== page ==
Like the early writings of Karl Barth reacting in absolute rejection of nineteenth-century liberal theology, Bradley writes off Fundamentalism ‘as the great twentieth-century heresy and aberration‘ without much consideration for why the founders of the movement believed it necessary to fight for.  (I am basing this exclusively on today’s article as I have not yet read his book.)

Anyone who knows me well or reads what I write on this blog probably knows that I am no big fan of Fundamentalism, nor of Evangelicalism for that matter.  But it seems to me that if I am to be a responsible student of Christianity and a true adherent to the Ecumenicism I supposedly aim for I must be open to discover God’s Spirit in many Christian traditions.  (I sometimes find myself far more open to non-religious ideas than those put forth by the Evangelical tradition.)  We cannot ‘wipe out the long shadow of fundamentalism’ as Bradley insists we must.  Instead, we must be as gracious and generous as the progressive and transformative programme we profess to adhere to.  The modern development of ‘Evangelical tradition’, flawed as it may be, has at the very least this merit: a foundational desire to faithfully and fervently seek after the things of God.  It is unfortunate that the Evangelical tradition has reduced the ‘things of God’ to a very narrow and very recent set of ‘fundamentals’, but to say as Bradley does, that ‘God’s goodness is a very liberal theme and one that tends to be downplayed in conservative circles’ and that ‘conservative preachers speak a lot about God’s holiness, awesomeness and judgment but not much about God’s goodness’ is perhaps quite unfair.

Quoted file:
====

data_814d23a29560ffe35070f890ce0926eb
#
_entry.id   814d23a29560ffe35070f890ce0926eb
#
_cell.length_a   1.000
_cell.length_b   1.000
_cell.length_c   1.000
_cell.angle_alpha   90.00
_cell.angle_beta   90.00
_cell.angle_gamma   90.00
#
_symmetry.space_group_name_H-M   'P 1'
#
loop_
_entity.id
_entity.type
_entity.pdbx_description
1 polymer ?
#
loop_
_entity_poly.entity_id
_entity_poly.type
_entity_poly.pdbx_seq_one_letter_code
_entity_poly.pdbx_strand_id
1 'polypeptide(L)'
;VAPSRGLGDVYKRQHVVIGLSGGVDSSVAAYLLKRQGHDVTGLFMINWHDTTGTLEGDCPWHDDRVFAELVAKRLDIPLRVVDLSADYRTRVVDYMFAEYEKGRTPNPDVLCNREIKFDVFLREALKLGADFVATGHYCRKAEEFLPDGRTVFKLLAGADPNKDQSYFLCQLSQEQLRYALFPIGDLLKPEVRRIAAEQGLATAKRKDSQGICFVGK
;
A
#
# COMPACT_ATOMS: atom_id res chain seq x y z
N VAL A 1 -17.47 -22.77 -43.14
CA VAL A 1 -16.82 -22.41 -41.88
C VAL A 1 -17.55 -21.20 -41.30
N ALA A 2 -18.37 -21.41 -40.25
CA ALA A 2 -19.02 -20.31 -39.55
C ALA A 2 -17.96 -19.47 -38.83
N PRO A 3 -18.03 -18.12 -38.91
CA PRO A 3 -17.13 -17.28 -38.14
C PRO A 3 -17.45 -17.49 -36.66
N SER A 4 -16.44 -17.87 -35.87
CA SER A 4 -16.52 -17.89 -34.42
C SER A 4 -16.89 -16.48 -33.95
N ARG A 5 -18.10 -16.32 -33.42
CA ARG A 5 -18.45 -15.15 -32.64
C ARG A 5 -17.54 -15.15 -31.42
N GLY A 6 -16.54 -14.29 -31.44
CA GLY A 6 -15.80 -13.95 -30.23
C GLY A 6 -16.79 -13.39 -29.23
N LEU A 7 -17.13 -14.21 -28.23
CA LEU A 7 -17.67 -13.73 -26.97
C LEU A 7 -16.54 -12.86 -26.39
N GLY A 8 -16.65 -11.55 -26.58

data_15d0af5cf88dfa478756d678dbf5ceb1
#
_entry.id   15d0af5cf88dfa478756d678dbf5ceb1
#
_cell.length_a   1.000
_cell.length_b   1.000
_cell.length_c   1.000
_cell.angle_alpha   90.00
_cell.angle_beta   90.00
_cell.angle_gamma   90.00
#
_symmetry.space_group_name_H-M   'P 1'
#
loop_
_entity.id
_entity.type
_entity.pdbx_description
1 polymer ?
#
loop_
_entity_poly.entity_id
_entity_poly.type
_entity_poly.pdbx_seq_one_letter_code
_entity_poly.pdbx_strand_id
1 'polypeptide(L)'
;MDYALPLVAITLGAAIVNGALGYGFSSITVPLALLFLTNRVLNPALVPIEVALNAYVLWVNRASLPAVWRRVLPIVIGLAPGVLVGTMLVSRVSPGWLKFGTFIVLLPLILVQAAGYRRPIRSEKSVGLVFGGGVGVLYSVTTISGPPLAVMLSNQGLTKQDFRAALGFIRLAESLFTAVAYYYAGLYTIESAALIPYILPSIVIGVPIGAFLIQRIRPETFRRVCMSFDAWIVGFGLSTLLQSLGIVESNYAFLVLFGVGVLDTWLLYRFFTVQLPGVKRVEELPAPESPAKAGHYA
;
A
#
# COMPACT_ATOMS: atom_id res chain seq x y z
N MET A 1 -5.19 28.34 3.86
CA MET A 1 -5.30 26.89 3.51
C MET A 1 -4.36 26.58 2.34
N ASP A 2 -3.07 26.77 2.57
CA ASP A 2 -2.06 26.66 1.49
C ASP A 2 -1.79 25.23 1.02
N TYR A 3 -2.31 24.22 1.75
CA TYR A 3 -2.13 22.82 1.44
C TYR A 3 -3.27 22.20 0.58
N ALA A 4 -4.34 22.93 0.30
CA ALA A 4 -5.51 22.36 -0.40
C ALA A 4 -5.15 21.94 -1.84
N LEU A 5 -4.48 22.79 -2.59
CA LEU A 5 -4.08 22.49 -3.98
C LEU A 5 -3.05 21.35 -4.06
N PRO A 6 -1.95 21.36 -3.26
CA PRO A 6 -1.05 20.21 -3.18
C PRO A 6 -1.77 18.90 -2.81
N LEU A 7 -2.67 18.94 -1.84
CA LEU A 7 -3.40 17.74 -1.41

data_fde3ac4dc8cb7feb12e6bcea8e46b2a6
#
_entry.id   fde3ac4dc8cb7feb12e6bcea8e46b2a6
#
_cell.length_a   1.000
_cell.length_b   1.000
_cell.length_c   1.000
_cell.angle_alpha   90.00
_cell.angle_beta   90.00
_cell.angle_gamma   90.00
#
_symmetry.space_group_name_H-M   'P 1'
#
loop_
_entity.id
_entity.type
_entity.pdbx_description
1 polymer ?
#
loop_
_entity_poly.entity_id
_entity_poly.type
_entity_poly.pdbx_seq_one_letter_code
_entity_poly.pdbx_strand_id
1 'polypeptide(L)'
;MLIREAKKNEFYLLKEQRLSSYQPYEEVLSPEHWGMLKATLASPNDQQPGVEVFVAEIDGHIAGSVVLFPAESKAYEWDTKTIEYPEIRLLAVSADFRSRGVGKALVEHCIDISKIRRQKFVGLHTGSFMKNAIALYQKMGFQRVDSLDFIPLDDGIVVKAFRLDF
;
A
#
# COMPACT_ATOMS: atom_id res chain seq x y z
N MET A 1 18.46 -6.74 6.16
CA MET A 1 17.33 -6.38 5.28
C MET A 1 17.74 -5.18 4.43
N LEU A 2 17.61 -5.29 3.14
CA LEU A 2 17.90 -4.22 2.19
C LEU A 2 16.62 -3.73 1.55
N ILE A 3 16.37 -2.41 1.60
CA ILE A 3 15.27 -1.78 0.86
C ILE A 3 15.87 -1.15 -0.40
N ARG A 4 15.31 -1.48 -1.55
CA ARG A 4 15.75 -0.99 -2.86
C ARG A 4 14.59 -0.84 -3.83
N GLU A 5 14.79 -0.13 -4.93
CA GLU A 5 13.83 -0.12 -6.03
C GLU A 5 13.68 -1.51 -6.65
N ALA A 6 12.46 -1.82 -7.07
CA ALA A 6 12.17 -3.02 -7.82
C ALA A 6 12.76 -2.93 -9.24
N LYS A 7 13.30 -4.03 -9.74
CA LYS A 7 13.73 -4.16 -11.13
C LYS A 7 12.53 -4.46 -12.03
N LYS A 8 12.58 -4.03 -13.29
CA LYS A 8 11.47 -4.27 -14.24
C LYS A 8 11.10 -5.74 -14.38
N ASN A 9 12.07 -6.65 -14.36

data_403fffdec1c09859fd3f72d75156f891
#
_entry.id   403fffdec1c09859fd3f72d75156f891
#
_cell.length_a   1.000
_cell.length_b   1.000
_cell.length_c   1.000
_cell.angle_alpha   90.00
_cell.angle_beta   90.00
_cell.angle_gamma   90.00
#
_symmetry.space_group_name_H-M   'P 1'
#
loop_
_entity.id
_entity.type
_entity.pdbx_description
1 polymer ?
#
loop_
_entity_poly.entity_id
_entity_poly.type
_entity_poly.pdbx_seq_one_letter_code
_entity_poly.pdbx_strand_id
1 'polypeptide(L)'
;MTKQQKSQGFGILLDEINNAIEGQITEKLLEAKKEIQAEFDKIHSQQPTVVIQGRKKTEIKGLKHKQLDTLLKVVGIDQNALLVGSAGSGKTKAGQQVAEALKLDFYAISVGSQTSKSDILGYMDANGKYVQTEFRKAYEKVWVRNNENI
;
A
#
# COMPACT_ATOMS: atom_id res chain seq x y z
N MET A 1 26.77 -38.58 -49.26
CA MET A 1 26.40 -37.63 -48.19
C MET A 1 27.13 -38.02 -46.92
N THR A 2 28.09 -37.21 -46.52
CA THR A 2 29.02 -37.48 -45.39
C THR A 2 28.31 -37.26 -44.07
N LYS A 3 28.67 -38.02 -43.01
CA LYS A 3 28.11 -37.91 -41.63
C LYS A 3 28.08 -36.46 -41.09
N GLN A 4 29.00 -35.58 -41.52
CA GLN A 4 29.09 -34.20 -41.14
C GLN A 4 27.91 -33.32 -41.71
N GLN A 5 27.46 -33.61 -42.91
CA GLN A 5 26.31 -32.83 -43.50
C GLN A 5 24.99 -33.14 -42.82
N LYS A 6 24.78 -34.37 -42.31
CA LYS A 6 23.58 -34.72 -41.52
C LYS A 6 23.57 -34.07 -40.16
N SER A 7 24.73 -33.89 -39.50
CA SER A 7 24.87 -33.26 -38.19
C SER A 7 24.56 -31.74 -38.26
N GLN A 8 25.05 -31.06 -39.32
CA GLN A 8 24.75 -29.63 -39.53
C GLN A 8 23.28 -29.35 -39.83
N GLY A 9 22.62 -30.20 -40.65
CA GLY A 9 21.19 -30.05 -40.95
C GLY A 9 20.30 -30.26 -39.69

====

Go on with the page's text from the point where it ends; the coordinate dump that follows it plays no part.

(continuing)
In the end these two things are true: God is certainly good and gracious and we all have many beliefs that are shortsighted and flat-out wrong.  I think his goodness can make up for our shortcomings, but let’s have the humility to acknowledge their inevitable existence.

Imaging the Kingdom IV: The ‘Self’ in the kingdom of God

Let me begin by stressing that this post is by no means an exhaustive or thorough look at this particular issue, but rather a starting point for a conversation and potential implications we can draw out for understanding the our existence in the kingdom of God, thus impacting the way we approach life in the kingdom, as is the case with all Imaging the Kingdom.

The concept of the ‘Self’ is one of great importance in the conversation of modern philosophy and Western society at large.  This can take the form of investigations regarding the composition of the Self, for instance, a Scientologist might argue that the Self is composed of one’s ‘thetan’ (similar to the concept of one’s ‘spirit’).  But what composes the Self in this particular sense (essence) is not the concern of this post.  We will rest upon our holistic assumptions from previous ‘Imaging the Kingdom’ posts: God is the Ruler of the universe that he has created, visible and invisible.  An individual will not be broken down into separate parts, as God is concerned for and invested in both in the Christian tradition.

Many modern philosophers have concerned themselves with the concept of the Self as if we can attain it through our own clever thought processes.  Just as one cannot repair a hammer with said hammer, so one cannot, as a Self, step outside of said Self.  In his Treatise on Human Nature, Hume writes,

For my part, when I enter most intimately into what I call myself, I always stumble on some particular perception or other, of hear or cold, light or shade, love or hatred, pain or pleasure, I never catch myself at any time without a perception, and never can observe anything but the perception.

(David Hume, Treatise on Human Nature, Book I, Part IV, Sec. VI)

According to Hume, the concept of the Self can amount to, as Russell put it, ‘nothing but a bundle of perceptions’.  This non-religious observation can actually assist us in our kingdom-oriented task as it can be deduced that the confidence with which, say, I perceive my Self as an individual should be softened.  But the case is not closed there by any means.  Hume’s conclusion does not entirely negate the value of this ‘bundle of perceptions’, but rather redefines it.  As long as we are redefining the Self in light of our inability to look inward in any objective sense, I believe that the principles of the kingdom of God have profound implications for our definition.

In exploring the answer to the question ‘What is man?’ in his essay ‘The Christian Proclamation Here and Now’, Barth states,